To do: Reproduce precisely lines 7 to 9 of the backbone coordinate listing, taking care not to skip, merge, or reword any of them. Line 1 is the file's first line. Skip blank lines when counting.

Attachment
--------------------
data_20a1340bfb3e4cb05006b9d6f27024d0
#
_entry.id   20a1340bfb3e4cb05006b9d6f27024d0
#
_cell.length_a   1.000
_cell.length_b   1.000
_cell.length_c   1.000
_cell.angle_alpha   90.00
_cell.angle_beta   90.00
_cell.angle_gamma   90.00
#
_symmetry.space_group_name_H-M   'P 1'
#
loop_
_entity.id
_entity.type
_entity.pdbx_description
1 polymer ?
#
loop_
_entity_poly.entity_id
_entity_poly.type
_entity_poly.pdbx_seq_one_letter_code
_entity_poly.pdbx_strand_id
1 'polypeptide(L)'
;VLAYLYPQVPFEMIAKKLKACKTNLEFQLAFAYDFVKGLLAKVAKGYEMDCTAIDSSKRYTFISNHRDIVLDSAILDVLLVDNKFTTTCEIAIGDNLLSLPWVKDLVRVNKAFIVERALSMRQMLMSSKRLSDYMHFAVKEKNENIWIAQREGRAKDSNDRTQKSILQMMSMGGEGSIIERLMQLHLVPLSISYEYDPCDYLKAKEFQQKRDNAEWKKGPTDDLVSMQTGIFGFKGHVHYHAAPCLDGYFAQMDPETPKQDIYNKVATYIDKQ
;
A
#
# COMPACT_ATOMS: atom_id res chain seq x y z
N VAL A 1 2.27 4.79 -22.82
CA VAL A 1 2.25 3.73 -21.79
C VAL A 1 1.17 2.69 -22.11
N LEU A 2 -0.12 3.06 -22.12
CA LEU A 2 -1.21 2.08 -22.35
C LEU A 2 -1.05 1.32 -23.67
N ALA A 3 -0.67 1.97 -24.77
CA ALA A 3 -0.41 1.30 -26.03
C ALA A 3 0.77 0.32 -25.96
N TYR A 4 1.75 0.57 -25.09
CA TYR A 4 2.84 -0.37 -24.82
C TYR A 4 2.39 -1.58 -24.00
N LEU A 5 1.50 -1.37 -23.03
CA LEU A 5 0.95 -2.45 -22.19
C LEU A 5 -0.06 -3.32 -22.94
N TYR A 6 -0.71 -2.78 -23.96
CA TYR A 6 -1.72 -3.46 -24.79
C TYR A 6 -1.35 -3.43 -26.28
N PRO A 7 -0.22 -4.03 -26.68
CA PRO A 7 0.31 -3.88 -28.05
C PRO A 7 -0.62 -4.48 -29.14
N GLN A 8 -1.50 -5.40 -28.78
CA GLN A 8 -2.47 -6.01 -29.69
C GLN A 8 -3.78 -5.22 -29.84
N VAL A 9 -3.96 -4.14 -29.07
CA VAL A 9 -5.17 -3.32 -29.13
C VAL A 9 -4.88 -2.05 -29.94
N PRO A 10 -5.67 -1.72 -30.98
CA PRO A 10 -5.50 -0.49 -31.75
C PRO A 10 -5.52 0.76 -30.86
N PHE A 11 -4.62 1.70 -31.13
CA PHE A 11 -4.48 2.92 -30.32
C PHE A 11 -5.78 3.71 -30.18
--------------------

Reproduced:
_cell.length_c   1.000
_cell.angle_alpha   90.00
_cell.angle_beta   90.00